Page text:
Cases of Brazilian Covid variant in UK prompt search for mystery patient

Six cases found in Britain last month, but one remains unknown

UK health officials are hunting for a mystery Covid-19 patient infected with the variant of the virus that was identified in Brazil.

It is one of six cases of the “variant of concern” identified in the UK in February.

Three cases were identified in Scotland and two in South Gloucestershire, near Bristol in England.

But officials do not know who one of the cases is, or where they were tested.

A public appeal is under way to find the person and track down hundreds of other passengers who arrived in the UK by connecting flights from Brazil last month.

Anyone tested for coronavirus on February 12 or 13 and did not get the result is asked to contact the health-service helpline.

Officials are also trying to track down passengers on Swiss Air flight LX318 from Sao Paulo to Heathrow, through Zurich, which landed on February 10. One of the Gloucestershire cases was on the plane.

The flight landed five days before the UK's hotel quarantine scheme was introduced and the government is facing renewed criticism for failing to enforce the system sooner.

"In the case of the sixth case ... we're trying to track down this individual but we have not seen any further community spread," Health Secretary Matt Hancock said on Monday.

"It doesn't change our assessment of the roadmap right now, not least because our goal is to contain this transmission to just these six people."

Vaccines Minister Nadhim Zahawi said the mystery patient did not provide contact details on their coronavirus test form, so Public Health England does not know where they are.

Mr Zahawi said the patient could have undergone a Covid-19 home test as officials at testing centres should check forms are filled out correctly.

He denied that hotel quarantine should have been brought in sooner.

“You can say to me Australia does it much better … but even Australia has had similar challenges on variants,” Mr Zahawi told BBC Radio 4.

He said there was minimal risk to the community where the variants were found, with surge testing under way in five postcode areas near South Gloucestershire.

"Two have been self-isolating," Mr Zahawi told Sky News. "They took a pre-departure test and filled in a passenger locator form.

"So there's minimal reason to believe there will be further spread because they have been isolating correctly.”

British Prime Minister Boris Johnson said during a visit to a school that the government was “going at the right pace” in easing lockdown restrictions.

“Getting all schools open on March 8 is something that we have set our hearts on for a long time and I am confident we will be ready,” Mr Johnson said.

“What we are doing is embarking now on a journey, a one-way road map to freedom, and it is designed cautiously in order to be irreversible.”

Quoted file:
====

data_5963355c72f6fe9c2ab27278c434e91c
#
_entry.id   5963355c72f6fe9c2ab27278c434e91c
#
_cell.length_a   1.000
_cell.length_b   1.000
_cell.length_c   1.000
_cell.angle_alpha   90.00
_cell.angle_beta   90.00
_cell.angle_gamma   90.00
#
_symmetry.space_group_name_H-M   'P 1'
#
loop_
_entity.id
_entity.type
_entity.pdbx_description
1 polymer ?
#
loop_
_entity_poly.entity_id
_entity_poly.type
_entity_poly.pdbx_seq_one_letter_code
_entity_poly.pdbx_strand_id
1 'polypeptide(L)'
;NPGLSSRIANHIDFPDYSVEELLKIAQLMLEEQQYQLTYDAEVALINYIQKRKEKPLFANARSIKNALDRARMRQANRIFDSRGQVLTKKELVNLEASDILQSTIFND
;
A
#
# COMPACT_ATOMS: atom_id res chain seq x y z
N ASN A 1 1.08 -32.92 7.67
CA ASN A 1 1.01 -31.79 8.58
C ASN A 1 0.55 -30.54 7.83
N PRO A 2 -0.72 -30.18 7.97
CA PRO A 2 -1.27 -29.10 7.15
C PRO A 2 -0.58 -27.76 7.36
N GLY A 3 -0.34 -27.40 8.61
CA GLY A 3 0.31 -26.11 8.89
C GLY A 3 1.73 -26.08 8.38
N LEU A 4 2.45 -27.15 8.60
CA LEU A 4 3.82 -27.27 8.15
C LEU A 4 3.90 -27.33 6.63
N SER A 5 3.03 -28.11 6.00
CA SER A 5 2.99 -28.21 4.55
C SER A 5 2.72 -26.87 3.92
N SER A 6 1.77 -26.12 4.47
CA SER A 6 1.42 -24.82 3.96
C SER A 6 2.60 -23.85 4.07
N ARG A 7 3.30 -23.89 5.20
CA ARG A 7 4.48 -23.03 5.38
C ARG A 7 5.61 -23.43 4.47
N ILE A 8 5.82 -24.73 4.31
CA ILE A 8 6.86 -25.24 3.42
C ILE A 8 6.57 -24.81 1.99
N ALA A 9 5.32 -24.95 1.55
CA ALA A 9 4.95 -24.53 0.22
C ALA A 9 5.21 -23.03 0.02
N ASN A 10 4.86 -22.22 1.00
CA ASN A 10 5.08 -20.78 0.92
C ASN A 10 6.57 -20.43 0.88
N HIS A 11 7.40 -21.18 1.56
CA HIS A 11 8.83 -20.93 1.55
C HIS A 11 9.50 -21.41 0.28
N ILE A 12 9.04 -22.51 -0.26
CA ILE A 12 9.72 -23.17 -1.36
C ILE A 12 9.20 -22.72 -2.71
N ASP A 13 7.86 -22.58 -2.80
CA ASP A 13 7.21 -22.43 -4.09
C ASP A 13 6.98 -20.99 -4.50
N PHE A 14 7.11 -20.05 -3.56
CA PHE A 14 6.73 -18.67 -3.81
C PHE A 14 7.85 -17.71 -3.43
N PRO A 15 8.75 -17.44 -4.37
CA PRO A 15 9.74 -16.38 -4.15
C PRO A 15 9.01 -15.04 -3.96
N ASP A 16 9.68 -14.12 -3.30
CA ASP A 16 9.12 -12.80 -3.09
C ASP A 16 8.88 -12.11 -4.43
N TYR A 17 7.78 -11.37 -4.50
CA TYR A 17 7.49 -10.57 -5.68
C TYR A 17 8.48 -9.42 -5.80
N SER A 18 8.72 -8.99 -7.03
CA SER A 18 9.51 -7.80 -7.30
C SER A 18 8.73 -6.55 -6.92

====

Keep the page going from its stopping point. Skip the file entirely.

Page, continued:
Dr Susan Hopkins, strategic response director at Public Health England, said the variant thought to have been first detected in Manaus, Brazil, was similar to the South African strain.

"They have a number of mutations that are suggested to increase transmissibility," Dr Hopkins said.

"Manaus reports that a number of individuals who were infected with this variant were infected twice.

"Prior immunity from infection wasn’t enough to reduce infection and transmission and that could impact on the vaccine."

Prof Graham Medley, from the London School of Hygiene and Tropical Medicine, said the new variants were challenging and could affect plans to resume widespread international travel.

"Our government can make decisions about what happens in the UK but they can’t make decisions about what happens globally," Prof Medley said.

"They can decide the extent to which we have transmission crossing borders.

"It’s a risk that the government has to play off against the risks of new variants arising somewhere else and coming here."

Labour party demands investigation into slow Manaus variant tracking

The developments prompted criticism from the opposition Labour party, which demanded an investigation into why the cases were not identified more quickly.

Yvette Cooper, chairwoman of the home affairs select committee, said news of the variant demonstrated the weaknesses in the UK system.

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[Mystery patient] identifies some of the other gaps and weaknesses in the system as well.

“It does show, I think, the problems with some of the delays from the government in bringing the stronger measures in, because these cases seemed to arrive around a month after the Brazil variant was first identified, and we were raising with the government the need to bring in the stronger measures and stronger action,” Ms Cooper said.

“It identifies some of the other gaps and weaknesses in the system as well.”

The postal service is trying to help identify the mystery case.

The hotel quarantine scheme came into force on February 15. It means that travellers coming to England from 33 countries, including Brazil, must pay to enter quarantine in a hotel for 10 days.

Before then, arrivals were told to isolate in their homes for 10 days.

Do vaccines work against the Brazilian variant? 

Officials are worried that both the Brazilian and South African strains of the virus could undermine Britain's vaccination drive.

The variants have undergone mutations that could make them more contagious.

Scientists are still trying to gather data on how the vaccines work against the new strains, but drugs can be modified if required.

Updated vaccines could be ready within months, meaning a booster shot would be needed to ensure protection among the UK population.

Watch: South African, UK and Brazilian variants explained

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